County studies where to locate fire station
Until Indian River County can confirm a location, the money budgeted in local-option sales taxes remains in county coffers.

By Henry A. Stephens staff writer
November 28, 2003

INDIAN RIVER COUNTY A recent stalemate with Grand Harbor officials over possible fire station land has sent county officials back to the drawing board to see where they really need stations.

County Emergency Services Director John King said he is asking the New Jersey-based Insurance Services Office Inc., which studied the county in 1996, to take a new look in light of recent growth such as 1,740 homes and condominiums proposed for 700 acres northeast of 49th Street and 58th Avenue.

"Last time, they didn't exactly say Grand Harbor was 'perfect,' but it was close to an ideal location," King said last week.

After the prior study, county officials were looking to move Station 5 from Winter Beach to Grand Harbor because water distribution systems would allow it to cover a greater area. That would require building a new station there.

When Grand Harbor was developed in the 1980s, King has said, the developer gave the county a triangular piece of property at 45th Street and Indian River Boulevard for a future fire-paramedic station. But since then, he said, the county widened the boulevard and added a deceleration lane to 45th Street.

Grand Harbor officials last summer offered part of a 6-acre parcel on the south side of 53rd Street, between U.S. 1 and Indian River Boulevard.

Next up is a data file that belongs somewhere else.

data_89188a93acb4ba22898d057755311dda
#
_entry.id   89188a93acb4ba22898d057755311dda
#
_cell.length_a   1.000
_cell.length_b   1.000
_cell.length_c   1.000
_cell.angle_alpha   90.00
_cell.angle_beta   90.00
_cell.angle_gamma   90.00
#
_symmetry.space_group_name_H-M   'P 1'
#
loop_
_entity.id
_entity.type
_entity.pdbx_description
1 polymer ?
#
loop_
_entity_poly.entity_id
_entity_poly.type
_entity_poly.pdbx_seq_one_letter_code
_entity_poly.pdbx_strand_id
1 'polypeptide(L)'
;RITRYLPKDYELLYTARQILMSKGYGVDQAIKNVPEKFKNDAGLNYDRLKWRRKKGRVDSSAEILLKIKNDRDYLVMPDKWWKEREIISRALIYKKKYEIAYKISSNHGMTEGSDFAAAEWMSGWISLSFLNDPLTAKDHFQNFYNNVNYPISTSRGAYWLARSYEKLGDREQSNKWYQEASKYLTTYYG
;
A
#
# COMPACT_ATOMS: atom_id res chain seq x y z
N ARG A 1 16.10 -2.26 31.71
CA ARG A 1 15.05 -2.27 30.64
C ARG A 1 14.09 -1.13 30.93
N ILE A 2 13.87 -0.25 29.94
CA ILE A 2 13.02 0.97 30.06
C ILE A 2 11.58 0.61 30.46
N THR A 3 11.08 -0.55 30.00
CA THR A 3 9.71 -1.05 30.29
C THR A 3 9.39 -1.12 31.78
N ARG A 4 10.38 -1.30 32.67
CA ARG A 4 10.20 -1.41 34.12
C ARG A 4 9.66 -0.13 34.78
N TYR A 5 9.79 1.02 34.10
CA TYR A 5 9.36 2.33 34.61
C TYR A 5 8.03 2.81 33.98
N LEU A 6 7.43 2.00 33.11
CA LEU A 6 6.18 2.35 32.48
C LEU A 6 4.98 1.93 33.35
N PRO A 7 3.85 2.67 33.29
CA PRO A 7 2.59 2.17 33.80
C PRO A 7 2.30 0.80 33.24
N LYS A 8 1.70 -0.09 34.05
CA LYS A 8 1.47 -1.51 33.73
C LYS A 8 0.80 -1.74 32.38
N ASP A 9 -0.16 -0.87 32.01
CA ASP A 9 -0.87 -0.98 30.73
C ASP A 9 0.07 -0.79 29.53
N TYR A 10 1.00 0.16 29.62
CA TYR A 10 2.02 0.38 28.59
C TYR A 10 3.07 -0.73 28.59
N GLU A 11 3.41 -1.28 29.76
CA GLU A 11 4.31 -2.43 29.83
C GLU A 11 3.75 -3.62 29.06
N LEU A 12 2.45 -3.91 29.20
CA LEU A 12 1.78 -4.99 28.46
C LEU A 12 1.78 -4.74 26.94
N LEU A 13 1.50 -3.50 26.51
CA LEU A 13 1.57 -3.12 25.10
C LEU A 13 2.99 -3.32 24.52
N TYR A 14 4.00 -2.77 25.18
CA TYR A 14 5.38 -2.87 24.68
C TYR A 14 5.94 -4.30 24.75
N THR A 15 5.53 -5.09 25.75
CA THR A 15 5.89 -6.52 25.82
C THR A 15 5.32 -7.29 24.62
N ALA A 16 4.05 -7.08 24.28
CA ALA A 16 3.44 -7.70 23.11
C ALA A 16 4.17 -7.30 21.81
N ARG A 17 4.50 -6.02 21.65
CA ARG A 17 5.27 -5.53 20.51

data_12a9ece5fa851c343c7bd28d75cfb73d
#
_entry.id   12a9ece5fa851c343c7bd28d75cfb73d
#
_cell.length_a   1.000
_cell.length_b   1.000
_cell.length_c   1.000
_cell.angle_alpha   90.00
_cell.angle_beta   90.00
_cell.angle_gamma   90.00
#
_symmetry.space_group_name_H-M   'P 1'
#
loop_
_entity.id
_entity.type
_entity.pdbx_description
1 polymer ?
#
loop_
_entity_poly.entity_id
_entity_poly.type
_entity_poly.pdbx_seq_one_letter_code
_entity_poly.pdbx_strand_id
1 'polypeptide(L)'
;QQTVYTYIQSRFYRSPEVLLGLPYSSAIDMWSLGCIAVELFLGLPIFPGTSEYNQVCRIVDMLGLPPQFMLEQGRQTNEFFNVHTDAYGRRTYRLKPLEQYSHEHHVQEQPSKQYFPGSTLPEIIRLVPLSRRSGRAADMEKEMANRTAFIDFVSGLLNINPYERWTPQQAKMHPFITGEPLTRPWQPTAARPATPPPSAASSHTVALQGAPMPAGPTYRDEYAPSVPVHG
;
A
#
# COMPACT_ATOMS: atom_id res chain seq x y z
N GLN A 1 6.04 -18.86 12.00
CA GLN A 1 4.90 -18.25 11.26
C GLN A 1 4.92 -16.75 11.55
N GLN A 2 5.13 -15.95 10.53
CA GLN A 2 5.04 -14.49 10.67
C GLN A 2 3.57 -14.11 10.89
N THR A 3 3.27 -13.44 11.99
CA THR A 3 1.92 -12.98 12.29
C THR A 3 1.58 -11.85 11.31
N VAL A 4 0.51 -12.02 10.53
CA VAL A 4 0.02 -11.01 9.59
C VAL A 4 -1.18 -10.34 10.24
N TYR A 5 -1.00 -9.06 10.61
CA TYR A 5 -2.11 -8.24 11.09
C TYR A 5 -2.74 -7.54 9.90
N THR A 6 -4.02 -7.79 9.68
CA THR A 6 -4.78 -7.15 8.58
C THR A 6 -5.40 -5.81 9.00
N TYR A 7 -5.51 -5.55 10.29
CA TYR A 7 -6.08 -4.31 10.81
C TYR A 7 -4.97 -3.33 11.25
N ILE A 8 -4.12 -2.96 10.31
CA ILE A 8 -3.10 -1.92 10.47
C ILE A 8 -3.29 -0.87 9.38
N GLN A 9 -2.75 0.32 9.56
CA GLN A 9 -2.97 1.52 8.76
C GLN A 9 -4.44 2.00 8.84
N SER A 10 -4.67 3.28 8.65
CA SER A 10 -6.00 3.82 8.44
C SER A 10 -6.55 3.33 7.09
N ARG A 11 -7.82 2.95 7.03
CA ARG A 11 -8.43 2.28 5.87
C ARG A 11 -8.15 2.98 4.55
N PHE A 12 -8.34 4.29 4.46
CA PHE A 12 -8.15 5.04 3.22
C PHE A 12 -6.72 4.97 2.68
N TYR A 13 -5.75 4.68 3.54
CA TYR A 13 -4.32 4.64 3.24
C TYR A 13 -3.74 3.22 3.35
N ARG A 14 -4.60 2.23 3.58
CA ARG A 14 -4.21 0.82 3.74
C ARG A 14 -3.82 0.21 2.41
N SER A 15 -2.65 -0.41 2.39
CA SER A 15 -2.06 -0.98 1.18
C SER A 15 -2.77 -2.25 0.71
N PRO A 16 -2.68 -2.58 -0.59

But in September they proposed developing the vacant property south of that site for commercial uses, turning one end of the station's driveway into a service road for the business strip.

That kind of traffic near a fire station led King to reject the latest offer, he said.

Until the county can confirm a location, King said, the budgeted $1.1 million in local-option sales taxes remains in county coffers.

The County Commission on Nov. 4 approved King's request to pay up to $10,000 to the Insurance Services Office for a new study expected to show any changes in where new stations should be built.

Fire insurance companies often look to the company's ratings of a community to determine the risk, and thus the premiums, for their policyholders, company spokesman Dave Dasgupta said Wednesday.

The company in 1996 also told the county a new station should be in the vicinity of Orchid. Station 11 was built near County Road 510 and Jungle Trail in 1998.

For now, King oversees 15 stations, nine of them shared by firefighters and paramedics. Two additional stations are solely for firefighters and two more are for paramedics.

Two other stations, in Roseland and Vero Lake Estates, are staffed part time by volunteer firefighters.